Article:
1 1,218 199
Intravascular papillary endothelial hyperplasia: An unusual histopathological entity
Qury S Mahapatra, Kavita Sahai, Ajay Malik, NS Mani
July-August 2015, 6(4):277-279
DOI:10.4103/2229-5178.160269  PMID:26225335
Intravascular papillary endothelial hyperplasia (Masson's tumor) is a benign lesion of the skin and subcutaneous tissue consisting of a reactive proliferation of endothelial cells with papillary formations related to a thrombus. It poses a diagnostic challenge as the clinical signs and symptoms are nonspecific and may mimic a soft tissue sarcoma. The diagnosis is based on histopathology. Here we report two cases of Masson's hemangioma occurring on the upper lip and on the left hand.
  1 2,195 273
LETTERS TO THE EDITOR
Two cases of lymphangioma circumscriptum successfully treated with pulsed dye laser and cryotherapy
Ayse Serap Karadag, Emin Ozlu, Seyma Özkanlı, Tugba Kevser Uzuncakmak, Necmettin Akdeniz
July-August 2015, 6(4):291-293
DOI:10.4103/2229-5178.160283  PMID:26225341
  1 1,640 226
Expression of p16 in psoriasis and chronic spongiotic dermatitis
Viktoryia Kazlouskaya, Elina Shustef, Elen Blochin
July-August 2015, 6(4):300-301
DOI:10.4103/2229-5178.160289  PMID:26225346
  1 935 187
ORIGINAL ARTICLES
Serum levels of hypersensitive-C-reactive protein in moderate and severe acne
MR Namazi, AR Parhizkar, F Jowkar
July-August 2015, 6(4):253-257
DOI:10.4103/2229-5178.160256  PMID:26225329
Background: Elevation of C-reactive protein (CRP) has been reported to occur in psoriasis, urticaria, acne, rosacea and many other dermatological and nondermatological conditions. Chronic systemic inflammation has been implicated in the development of neuropsychiatric/degenerative disorders, atherosclerosis, coronary artery disease, diabetes mellitus and even carcinogenesis. The present study is designed to determine whether the level of inflammation created by acne vulgaris could be high enough to raise the serum levels of high-sensitive CRP. Materials and Methods: Forty-two patients with moderate and severe acne vulgaris were enrolled, along with 44 age and sex matched healthy blood donors as controls. Hypersensitive-CRP (Hs-CRP) was measured in both groups. Results: Hypersensitive-C-reactive protein levels in the case group varied between 0 and 28.1 μg/ml with an average of 2.24 ± 4.87 μg/ml (mean ± standard deviation) and a median of 0.6 μg/ml (interquartile range [IQR] =0.3, 1.4 μg/ml). Hs-CRP levels of the control group varied between 0 and 14 μg/ml with an average of 3.12 ± 3.67 μg/ml and a median of 1.5 μg/ml (IQR = 0.55, 5.0 μg/ml). No significant difference of Hs-CRP level between the two groups was seen (t = -0.961, 95% confidence interval: Lower = -2.6942, upper = 0.9377; P = 0.339). Additionally, no significant difference in the level of Hs-CRP was noted between the moderate and severe acne groups (95% confidence interval: Lower = -5.2495, upper = 1.6711; P = 0.165). Conclusion: Acne vulgaris, even in its severe grades (excluding acne fulminans and acne conglobata), does not induce significant inflammation at the systemic level.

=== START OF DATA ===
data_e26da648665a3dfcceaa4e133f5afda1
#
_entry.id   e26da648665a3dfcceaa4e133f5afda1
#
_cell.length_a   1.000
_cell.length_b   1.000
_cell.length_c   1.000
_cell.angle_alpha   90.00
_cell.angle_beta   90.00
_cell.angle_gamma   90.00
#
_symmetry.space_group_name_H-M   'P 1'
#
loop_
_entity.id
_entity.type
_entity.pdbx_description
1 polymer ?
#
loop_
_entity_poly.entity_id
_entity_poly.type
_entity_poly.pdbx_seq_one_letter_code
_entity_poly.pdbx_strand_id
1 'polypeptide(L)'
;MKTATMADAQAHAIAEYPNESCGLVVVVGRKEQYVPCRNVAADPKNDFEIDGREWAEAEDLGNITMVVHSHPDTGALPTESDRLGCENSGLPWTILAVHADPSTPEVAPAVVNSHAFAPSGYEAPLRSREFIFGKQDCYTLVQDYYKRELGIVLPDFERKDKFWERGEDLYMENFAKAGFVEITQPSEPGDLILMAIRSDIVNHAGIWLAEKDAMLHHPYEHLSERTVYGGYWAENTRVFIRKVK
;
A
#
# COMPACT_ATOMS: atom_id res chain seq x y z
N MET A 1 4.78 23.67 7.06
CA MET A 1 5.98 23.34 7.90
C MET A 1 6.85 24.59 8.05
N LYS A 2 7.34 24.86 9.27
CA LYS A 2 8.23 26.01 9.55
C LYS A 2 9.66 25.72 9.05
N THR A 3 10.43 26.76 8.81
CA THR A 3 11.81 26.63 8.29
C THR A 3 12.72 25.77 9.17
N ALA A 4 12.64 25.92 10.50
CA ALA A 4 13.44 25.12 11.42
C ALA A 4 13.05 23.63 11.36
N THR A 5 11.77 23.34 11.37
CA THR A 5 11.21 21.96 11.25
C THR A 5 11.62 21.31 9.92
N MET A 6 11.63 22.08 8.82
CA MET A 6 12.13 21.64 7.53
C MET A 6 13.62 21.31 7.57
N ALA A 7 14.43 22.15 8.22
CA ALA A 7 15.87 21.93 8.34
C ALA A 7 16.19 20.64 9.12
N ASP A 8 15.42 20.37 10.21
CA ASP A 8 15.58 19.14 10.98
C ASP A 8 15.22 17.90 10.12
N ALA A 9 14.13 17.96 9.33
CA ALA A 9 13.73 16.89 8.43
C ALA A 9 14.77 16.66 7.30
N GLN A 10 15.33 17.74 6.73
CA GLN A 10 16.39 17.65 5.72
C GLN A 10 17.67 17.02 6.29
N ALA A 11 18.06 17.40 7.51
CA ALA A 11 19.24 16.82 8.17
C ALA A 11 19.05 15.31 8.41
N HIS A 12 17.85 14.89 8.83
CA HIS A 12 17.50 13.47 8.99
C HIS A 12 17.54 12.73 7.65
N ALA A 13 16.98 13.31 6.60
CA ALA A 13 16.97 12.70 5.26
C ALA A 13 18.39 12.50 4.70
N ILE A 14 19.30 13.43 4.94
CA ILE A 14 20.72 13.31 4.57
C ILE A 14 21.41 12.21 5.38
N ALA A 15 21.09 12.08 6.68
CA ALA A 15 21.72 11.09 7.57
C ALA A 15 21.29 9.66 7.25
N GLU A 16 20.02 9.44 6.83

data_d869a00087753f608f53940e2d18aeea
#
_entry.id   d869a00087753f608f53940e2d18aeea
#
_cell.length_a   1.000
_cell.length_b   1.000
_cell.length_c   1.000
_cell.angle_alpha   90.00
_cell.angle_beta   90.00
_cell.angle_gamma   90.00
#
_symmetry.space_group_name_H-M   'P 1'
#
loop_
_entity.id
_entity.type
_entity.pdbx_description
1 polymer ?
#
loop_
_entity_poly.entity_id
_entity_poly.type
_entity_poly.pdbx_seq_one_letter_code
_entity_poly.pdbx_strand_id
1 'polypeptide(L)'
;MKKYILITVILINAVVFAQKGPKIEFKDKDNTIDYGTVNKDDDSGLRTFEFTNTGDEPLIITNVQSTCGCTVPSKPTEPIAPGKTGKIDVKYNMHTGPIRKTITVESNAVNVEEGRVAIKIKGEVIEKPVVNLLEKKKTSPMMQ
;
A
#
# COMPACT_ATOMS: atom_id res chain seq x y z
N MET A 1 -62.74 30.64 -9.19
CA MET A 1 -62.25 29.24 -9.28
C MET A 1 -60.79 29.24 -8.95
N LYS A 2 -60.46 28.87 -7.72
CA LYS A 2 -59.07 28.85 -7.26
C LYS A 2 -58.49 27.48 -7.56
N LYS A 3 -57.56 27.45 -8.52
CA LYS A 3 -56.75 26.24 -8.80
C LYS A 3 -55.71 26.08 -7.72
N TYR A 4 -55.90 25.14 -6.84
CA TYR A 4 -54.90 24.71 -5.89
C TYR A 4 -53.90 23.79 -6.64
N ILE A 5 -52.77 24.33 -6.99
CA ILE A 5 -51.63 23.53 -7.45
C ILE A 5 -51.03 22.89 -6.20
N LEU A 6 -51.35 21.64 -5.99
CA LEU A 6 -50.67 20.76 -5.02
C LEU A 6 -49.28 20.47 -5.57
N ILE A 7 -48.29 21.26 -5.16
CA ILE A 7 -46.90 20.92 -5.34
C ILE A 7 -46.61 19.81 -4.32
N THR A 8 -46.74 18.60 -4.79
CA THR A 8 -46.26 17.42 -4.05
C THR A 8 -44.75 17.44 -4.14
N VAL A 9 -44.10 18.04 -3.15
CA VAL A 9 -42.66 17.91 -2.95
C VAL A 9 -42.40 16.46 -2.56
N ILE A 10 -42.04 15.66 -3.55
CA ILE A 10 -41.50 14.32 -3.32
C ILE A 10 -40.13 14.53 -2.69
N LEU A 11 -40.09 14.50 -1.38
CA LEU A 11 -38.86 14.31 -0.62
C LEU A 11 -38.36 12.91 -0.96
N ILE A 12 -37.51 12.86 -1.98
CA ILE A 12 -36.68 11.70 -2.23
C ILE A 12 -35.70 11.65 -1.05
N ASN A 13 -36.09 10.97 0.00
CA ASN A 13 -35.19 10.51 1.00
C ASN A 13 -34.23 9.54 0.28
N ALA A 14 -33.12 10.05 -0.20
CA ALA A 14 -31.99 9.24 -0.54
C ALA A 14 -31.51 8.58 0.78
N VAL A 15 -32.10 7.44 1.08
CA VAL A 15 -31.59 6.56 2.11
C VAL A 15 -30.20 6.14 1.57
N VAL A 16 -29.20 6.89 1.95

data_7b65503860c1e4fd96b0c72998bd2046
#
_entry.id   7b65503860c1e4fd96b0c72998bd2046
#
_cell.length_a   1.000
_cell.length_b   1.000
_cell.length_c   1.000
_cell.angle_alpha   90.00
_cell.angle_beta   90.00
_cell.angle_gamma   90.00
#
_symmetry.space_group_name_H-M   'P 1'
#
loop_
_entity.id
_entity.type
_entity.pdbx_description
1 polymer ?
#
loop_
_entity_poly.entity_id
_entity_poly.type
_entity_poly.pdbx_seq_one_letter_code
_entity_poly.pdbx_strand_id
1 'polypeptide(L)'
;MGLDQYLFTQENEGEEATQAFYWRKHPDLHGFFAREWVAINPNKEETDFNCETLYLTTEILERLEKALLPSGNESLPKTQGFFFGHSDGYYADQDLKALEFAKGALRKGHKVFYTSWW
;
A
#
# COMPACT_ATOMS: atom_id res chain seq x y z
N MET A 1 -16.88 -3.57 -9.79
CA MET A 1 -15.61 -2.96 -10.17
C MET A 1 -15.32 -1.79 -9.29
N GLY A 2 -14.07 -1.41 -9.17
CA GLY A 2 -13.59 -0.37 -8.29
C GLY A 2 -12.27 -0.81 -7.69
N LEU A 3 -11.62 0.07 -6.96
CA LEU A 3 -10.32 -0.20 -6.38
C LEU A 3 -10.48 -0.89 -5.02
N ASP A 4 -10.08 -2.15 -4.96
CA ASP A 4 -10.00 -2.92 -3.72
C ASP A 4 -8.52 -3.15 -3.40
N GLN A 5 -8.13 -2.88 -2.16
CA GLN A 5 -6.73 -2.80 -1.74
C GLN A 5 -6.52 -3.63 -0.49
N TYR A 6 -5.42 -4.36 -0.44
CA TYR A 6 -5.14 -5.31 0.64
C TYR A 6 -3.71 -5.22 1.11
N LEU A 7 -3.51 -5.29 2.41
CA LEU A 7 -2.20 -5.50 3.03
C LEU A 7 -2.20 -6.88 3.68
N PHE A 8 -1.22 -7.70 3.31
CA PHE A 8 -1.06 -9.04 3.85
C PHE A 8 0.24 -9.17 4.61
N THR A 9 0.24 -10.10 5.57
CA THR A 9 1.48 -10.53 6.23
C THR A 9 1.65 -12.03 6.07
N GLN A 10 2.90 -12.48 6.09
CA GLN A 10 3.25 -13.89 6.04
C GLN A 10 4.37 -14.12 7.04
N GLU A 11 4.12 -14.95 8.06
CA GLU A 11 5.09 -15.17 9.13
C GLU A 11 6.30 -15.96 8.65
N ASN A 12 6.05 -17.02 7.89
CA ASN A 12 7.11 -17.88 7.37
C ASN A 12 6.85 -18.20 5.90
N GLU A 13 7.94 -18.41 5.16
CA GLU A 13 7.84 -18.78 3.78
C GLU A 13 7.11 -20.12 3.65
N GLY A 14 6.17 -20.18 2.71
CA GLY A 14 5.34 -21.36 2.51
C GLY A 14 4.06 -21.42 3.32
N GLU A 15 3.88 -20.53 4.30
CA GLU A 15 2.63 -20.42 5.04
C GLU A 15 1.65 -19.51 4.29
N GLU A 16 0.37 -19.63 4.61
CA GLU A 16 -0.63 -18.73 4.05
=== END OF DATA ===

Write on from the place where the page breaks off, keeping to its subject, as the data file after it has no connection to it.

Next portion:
1 2,584 439
CASE REPORTS
An atypical presentation of antiphospholipid antibody syndrome
Deepti D'Souza, Sukumar Dandakeri, M Ramesh Bhat, MK Srinath
July-August 2015, 6(4):263-265
DOI:10.4103/2229-5178.160258  PMID:26225331
Cutaneous manifestations in antiphospholipid antibody syndrome (APS) though common, are extremely diverse and it is important to know which dermatological finding should prompt consideration of antiphospholipid syndrome. The cutaneous manifestations of APS vary from livedo reticularis to cutaneous necrosis, and systemic involvement is invariably an accomplice in APS. Cutaneous ulcers with sharp margins can be seen in APS and they are usually seen on the legs. This case had an atypical presentation, as the initial presentation was painful necrotic ulcers over the legs, which resembled pyoderma gangrenosum and she had no systemic manifestations. There was no history of any arterial or venous thrombosis or any abortions. Antiphospholipid syndrome can be tricky to diagnose when cutaneous lesions are atypical. Nonetheless, it is very important to pin down this syndrome early due to its systemic complications.